Uh, Christine, have you had your eyes checked lately?
Yes, the spinach and arugula are green...don't worry, I can still see! But they're as precious as gold when you've been trying to eat locally and are kind of tired of root vegetables being the only "fresh" things. Obviously, from previous posts you can see we're not subsisting on them...but even their appearance at the grocery store is kind of tiresome these days.
(I know. I know. Stop whining and be glad you have enough to eat. I am. But remember that everything is relative!)
Today is a kind of raw spring day, with the sun peeking through occasionally, but mostly rain. I'm not particularly imaginative about these things sometimes, so soup it was! Our share had the above-mentioned cabbage, and some carrots and potatoes, so I stole (and adapted) a page from Rachael Ray and made cabbage and potato soup. We're having it for lunch tomorrow, because...
Tomorrow is supposed to be nice, I think,
but I'm always appreciative of a warming bowl of soup. It reheats better than creamy pasta. Tonight's dinner: pasta. Tomorrow's lunch: soup.
And to all a good night.
Cabbage and Potato Soup
adapted from Everyday with Rachael Ray
serves 3-5, depending on accompaniment
1 tbsp olive or other oil
1 to 1 1/2 cups of chopped onion
1 large carrot, peeled and chopped small
salt and pepper to taste (I used about 1 tsp of salt total)
1 small head of cabbage, cored and thinly shredded; rinse and leave some water clinging
1 tbsp red wine vinegar
2 large red potatoes, peeled and diced (about 3 cups)
1/2 to 1 tsp dried dill
4 cups of liquid (I used 1/2 water, 1/2 vegetable broth)
2 slices Candadian bacon, chopped (optional)
1. Heat a dutch oven over medium. Add oil, onion, and carrots. Very lightly salt, to help them soften more quickly. Cook until softened, about 5 minutes. Add cabbage and a little more salt. Stir occasionally, until beginning to wilt.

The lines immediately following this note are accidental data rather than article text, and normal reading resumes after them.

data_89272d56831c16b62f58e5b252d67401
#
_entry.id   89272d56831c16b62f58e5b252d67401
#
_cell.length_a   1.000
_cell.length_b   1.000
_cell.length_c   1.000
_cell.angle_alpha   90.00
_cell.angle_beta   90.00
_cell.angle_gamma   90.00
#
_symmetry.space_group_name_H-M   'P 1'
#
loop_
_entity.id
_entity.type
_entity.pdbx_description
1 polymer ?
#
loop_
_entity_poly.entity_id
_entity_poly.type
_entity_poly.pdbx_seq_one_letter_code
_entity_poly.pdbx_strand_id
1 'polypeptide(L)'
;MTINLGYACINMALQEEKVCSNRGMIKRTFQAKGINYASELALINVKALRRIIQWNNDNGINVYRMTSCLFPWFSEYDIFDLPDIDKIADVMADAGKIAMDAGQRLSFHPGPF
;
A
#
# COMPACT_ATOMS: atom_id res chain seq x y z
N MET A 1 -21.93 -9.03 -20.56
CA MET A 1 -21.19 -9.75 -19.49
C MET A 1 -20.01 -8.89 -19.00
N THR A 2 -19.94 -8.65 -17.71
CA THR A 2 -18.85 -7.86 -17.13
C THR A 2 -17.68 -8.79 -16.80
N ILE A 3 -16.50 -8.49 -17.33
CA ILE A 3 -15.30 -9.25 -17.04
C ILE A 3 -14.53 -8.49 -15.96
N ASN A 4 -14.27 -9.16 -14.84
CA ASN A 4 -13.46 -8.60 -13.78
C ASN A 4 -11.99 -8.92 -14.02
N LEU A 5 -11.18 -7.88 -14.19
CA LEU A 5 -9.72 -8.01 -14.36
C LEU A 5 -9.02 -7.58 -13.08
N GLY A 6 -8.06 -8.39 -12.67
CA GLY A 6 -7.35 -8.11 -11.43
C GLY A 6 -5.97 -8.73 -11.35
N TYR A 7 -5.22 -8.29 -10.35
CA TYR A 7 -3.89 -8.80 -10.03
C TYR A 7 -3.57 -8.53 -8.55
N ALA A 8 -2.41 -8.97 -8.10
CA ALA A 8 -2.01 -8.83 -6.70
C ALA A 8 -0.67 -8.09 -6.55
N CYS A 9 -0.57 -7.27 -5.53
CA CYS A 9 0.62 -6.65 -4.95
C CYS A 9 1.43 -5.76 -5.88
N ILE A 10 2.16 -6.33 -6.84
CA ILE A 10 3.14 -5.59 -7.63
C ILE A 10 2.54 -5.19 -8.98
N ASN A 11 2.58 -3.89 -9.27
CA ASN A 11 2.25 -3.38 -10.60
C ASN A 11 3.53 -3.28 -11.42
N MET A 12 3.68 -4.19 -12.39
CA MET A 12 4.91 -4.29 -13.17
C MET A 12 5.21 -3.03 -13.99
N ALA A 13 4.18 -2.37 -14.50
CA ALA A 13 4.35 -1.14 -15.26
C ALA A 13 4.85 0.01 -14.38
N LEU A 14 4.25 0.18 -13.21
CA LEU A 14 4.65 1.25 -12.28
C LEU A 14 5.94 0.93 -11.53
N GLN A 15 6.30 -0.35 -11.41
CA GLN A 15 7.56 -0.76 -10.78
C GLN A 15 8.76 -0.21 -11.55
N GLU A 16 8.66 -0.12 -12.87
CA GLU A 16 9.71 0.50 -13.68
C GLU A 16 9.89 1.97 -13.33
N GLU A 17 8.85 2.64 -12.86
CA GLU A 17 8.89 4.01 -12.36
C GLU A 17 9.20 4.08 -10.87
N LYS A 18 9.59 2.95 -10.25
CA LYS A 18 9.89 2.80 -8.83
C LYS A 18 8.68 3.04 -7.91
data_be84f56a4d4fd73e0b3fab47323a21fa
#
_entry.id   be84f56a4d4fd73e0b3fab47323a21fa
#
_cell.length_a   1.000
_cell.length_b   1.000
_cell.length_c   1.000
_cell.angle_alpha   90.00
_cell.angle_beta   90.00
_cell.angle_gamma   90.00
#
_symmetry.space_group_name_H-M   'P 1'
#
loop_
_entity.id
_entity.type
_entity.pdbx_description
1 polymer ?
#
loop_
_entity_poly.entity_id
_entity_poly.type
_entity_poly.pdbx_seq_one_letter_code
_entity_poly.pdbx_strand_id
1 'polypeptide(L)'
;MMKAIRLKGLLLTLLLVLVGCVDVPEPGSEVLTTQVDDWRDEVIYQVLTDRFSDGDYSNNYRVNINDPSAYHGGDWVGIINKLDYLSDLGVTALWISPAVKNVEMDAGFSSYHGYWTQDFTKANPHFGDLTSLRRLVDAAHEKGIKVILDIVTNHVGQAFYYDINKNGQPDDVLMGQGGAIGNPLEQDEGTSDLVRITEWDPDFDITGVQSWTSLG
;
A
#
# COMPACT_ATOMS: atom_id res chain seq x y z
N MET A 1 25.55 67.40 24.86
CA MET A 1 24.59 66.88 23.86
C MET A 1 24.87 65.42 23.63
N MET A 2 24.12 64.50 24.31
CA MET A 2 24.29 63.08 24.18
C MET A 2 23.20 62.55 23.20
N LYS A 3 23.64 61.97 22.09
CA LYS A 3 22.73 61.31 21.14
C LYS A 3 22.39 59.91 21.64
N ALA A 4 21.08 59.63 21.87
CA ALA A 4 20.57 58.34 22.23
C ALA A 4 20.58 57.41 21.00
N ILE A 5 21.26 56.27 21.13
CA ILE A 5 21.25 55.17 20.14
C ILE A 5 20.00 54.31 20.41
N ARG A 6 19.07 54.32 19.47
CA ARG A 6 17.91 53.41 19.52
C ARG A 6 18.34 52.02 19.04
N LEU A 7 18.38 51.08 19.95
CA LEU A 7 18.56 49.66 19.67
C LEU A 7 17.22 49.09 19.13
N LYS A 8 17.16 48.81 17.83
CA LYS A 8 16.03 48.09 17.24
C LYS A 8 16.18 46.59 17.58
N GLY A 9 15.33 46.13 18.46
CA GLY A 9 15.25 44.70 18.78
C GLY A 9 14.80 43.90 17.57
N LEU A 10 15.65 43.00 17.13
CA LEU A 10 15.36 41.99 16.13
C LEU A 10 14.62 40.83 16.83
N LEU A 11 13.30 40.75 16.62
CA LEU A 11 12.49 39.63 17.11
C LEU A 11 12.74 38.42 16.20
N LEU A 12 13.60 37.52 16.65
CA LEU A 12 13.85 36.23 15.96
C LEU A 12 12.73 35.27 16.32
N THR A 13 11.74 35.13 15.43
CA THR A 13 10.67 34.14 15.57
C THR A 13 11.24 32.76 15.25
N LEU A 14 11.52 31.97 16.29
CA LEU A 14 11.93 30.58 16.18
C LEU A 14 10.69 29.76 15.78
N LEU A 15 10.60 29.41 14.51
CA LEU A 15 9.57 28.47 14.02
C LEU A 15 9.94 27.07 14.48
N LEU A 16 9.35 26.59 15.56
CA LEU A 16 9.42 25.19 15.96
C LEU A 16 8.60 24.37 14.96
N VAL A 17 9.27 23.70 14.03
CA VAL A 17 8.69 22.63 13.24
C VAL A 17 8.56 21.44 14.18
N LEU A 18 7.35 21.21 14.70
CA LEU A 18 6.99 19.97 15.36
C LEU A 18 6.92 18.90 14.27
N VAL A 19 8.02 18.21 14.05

2. Add red wine vinegar. Cook, stirring, about two minutes. Add potatoes and dill, and a little more salt. Cook for about 5 minutes, stirring occasionally.
3. Add liquid, bring soup to a boil. Reduce heat and simmer until potatoes are softened, about 10 to 15 minutes. Stir in Canadian bacon, if using, and cook for about another 5 minutes.
Creamy Spinach Fettucine
serves 3 (or should, anyway...)
6 oz. fettucini (reserve 1 c pasta water)
1 tbsp olive oil
1 1/2 tbsp butter, divided
1 large clove of garlic, minced
1/4 to 1/2 tsp red pepper flakes (optional, unless you live here)
3/4 to 1 cup of thinly sliced onion
small shot of dry white wine, about 2 tbsp.
2 scant tbsp flour
1 cup of half-and-half (I'd probably use 3/4 c with 1/4 c skim milk next time)
2 heaping cups of chopped, fresh spinach
1/2 c parmigiano cheese, divided
fresh grated nutmeg to taste
salt and pepper to taste
1. Bring water for pasta to a boil. Cook fettucine until al dente--try to time this so you're pulling the pasta out of the water just as it finishes, and dumping it into the sauce. If you start the pasta water a few minutes before you start the sauce, you should be good.
2. In a large skillet, heat olive oil and 1/2 tbsp butter over medium heat. Add onion, garlic, red pepper flakes, and a small sprinkling of salt. Cook, stirring often, until the onions are softened but not colored. Add white wine, and cook until most of the liquid is evaporated.
3. Push the onions over to one side of the pan. Add rest of butter and flour on empty side; stir so that they combine and form a smooth paste/slurry. Cook, stirring, about one minute. Slowly whisk in half-and-half, pulling onion mixture into the cream sauce as you whisk. Lower the heat to medium-low.
4. Stir in most of the cheese, leaving some to sprinkle on top of servings. (Add a little pasta water if the sauce is too thick.) Add spinach, stirring to combine. Add a little (more) pasta water, nutmeg, salt and pepper.
5. Add pasta to sauce, stirring to combine. Add pasta water until the sauce coats the pasta the way you like it. Sprinkle individual servings with the reserved cheese, and serve immediately.